“Whilst knowledge is important, the wider skills that the OECD and businesses report we will need for the future are being restricted by current Government policy, particularly around the EBacc accountability measure, massive funding cuts to schools and colleges, and pressure built up by other accountability measures in the form of league tables and Ofsted.

“Education should foster creative thinking, develop communication skills and the ability to work with others. The next government and any future curriculum should look to address this.

“Learning should be a right for all, not a privilege for a few. Introducing free education at all stages of life – from the early years through to lifelong learning – is the right thing to do both for the rights of individuals and to reskill the economy to meet the challenges that lie ahead, particularly those posed by the climate emergency.”

Stephen Evans Dec 2018 100x100Stephen Evans, chief executive of Learning and Work Institute and member of Labour’s Lifelong Learning Commission, said;

“Learning makes such a positive difference to people’s lives and careers, and access to training is only going to become more important as we seek to decarbonise our economy and adapt to the changes automation will bring. Yet, our survey shows the number of adults taking part in learning at its lowest levels on record. Worse still, it is the adults who could most benefit from access to training opportunities who are least likely to participate.”

“The next government must put investing in adult skills at the heart of its agenda for economic and social renewal. These bold proposals to tackle the barriers to learning and drive up participation are a welcome contribution to the debate. Widening access to learning benefits us all.”

david hughes 100 x100Association of Colleges is the national voice for colleges, representing around 93% of England’s further education colleges. The AoC's Chief Executive, David Hughes said:

“It is great to see the Labour Party proposing much-needed increased investment in adult education after a decade of cuts has halved opportunities to learn and train. The Lifelong Learning Commission has helped the Labour Party to focus on key issues which colleges and AoC have been promoting for some time now. Adults deserve access to more learning and training opportunities in a high-quality skills system in which colleges are vital players. This set of proposals would support more people of all ages and circumstances to be able to participate and get the skills they need. 

"Investing in colleges is an investment in the future. 2.2 million people study and train in colleges but we know that hundreds of thousands more people would benefit from these proposals.  With skill gaps widening, issues of social justice still burning and the future of the economy in play we need a step change in adult education and training. These proposals from the Labour Party would be a great step forward.”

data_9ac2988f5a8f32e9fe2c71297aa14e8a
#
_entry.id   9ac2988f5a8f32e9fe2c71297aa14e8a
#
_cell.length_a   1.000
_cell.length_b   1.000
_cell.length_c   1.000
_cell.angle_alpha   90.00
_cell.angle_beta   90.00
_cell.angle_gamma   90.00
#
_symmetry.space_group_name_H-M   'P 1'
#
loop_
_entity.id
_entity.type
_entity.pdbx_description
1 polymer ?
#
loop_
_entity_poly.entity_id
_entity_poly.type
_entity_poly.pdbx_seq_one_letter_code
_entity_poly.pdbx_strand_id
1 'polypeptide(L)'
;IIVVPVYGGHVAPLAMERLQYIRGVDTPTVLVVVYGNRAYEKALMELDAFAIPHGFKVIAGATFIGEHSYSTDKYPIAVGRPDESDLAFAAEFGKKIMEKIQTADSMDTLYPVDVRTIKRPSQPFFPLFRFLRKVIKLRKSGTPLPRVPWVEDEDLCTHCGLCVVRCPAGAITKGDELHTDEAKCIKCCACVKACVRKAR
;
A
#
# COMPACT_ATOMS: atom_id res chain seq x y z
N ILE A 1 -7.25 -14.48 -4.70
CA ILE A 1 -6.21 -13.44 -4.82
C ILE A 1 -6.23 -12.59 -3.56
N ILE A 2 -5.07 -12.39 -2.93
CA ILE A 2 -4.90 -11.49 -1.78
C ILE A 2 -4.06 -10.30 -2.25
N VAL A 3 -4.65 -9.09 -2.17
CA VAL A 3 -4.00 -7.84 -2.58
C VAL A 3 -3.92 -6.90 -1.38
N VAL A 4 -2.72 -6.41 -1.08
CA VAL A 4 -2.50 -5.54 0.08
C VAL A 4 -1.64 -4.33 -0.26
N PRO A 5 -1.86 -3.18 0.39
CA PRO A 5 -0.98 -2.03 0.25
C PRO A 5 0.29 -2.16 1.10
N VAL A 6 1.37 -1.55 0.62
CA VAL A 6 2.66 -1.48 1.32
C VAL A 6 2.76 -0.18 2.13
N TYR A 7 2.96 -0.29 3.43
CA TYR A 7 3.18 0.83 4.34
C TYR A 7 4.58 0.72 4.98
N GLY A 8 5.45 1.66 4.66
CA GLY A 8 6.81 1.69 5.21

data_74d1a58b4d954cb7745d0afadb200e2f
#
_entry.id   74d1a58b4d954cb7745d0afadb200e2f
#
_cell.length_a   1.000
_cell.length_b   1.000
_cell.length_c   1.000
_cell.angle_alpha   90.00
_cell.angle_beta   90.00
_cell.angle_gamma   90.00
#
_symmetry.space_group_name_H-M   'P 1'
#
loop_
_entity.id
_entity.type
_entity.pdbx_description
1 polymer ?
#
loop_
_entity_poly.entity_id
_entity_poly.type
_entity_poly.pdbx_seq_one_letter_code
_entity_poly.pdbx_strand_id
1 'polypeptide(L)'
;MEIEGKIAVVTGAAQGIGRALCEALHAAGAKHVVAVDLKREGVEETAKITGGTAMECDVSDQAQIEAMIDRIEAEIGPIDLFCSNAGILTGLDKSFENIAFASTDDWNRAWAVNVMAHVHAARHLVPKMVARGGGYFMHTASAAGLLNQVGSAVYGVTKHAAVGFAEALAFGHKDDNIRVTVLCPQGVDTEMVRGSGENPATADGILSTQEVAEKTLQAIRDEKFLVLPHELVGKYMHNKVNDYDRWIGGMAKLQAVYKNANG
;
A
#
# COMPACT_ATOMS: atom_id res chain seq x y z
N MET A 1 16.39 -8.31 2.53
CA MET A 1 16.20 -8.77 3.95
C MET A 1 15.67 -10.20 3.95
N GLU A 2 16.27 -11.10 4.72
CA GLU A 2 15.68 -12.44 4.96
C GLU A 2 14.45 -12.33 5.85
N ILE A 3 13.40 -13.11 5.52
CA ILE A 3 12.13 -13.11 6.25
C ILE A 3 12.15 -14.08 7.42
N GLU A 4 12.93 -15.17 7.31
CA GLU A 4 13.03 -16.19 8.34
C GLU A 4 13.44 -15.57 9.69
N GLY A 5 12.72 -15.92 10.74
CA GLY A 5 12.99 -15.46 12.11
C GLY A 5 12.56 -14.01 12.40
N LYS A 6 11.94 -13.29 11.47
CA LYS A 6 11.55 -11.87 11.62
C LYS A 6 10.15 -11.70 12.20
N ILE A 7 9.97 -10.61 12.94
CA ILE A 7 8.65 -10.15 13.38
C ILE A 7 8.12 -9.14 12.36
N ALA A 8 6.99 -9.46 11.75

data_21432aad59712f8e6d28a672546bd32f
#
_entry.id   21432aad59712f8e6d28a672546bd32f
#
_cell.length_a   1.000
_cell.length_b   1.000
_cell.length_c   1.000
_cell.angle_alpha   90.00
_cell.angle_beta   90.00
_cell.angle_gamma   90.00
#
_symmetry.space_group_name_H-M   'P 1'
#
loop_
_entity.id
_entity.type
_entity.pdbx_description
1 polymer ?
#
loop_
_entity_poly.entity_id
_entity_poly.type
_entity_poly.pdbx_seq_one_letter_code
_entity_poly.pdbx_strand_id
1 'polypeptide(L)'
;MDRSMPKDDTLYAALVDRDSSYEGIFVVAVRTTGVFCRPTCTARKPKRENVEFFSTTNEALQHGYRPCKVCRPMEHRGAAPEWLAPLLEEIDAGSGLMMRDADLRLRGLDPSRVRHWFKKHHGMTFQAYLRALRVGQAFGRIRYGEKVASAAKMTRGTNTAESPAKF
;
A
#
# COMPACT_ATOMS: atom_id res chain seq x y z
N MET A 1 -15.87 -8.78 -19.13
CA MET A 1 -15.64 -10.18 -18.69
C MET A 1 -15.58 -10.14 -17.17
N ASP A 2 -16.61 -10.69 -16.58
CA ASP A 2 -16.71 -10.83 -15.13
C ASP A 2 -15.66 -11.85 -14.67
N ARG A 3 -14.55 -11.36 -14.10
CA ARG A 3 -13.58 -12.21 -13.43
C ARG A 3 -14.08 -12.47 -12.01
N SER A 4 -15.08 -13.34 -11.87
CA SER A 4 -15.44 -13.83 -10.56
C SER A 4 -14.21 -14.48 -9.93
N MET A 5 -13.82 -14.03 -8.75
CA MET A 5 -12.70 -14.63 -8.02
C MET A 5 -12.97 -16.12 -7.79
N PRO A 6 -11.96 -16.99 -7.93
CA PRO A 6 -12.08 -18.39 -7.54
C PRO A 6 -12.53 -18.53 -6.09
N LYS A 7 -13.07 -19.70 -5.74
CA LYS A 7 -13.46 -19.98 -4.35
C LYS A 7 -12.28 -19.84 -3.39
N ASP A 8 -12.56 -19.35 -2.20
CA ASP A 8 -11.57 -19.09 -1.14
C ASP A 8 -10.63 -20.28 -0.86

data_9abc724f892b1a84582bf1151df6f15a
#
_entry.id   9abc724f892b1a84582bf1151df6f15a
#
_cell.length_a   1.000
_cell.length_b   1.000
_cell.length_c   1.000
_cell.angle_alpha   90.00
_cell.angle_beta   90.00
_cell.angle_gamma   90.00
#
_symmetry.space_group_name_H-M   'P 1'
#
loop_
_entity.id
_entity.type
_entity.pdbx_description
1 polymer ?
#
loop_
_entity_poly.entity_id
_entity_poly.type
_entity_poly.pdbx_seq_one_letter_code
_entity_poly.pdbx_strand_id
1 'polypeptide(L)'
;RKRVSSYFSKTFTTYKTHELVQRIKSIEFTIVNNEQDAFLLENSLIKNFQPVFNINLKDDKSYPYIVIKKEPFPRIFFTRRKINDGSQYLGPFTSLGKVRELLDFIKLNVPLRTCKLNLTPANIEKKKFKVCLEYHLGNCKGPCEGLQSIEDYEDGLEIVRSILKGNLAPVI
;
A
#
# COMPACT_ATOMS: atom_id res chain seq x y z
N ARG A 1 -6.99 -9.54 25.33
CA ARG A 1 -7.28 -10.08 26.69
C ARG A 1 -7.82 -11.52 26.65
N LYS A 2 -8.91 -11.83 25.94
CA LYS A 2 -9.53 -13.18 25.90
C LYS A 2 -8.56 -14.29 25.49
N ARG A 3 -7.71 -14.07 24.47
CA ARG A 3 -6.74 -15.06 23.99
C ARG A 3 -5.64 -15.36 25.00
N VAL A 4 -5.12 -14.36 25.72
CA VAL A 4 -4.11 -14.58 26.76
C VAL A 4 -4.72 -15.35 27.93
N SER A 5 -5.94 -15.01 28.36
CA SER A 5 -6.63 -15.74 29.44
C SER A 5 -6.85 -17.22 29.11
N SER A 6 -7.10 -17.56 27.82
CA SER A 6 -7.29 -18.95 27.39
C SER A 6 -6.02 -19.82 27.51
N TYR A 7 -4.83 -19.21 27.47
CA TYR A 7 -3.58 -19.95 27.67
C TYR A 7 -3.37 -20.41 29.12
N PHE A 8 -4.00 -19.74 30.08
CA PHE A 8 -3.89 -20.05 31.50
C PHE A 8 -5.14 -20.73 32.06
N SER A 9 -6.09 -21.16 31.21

MarkDawe 100x100Association of Employment and Learning Providers chief executive Mark Dawe, said:

“Labour’s lifelong learning commission has undertaken important work and the final report has made some useful recommendations for the future of adult education in this country.  In the light of this, we feel that today’s announcements could have placed more emphasis on addressing the needs of the ‘forgotten 50%’, i.e. the sizable part of the population who have not attained the equivalent of level 2 after leaving education.

"We need more public investment, particularly to address low levels of numeracy and literacy, and a new government should  be embedding digital skills in every apprenticeship standard as well as in standalone qualifications.  Employers, trade unions and training providers should help to transform the National Retraining Scheme (NRS) to really make a difference to the 1.5 million individuals whose jobs are at risk of automation along with supporting those trapped in low-level employment with little prospects.  Traineeships have changed the lives of young people and the NRS should become a ‘traineeship for adults’.”

Lawrence Barton 100x100Lawrence Barton, Managing Director of leading West Midlands apprenticeship provider, GB Training, said:

“Labour’s pledge to significantly expand the provision of further education and skills training rings alarm bells. How on earth will it all be funded? Has John McDonnell invented a magic money tree?

“Funding these pledges, including giving all workers the right to paid time off for education and training, will inevitably lead to an increased financial burden for businesses, which will reduce their capacity to take on apprentices and fund job creation. It is giving with one hand to take with another.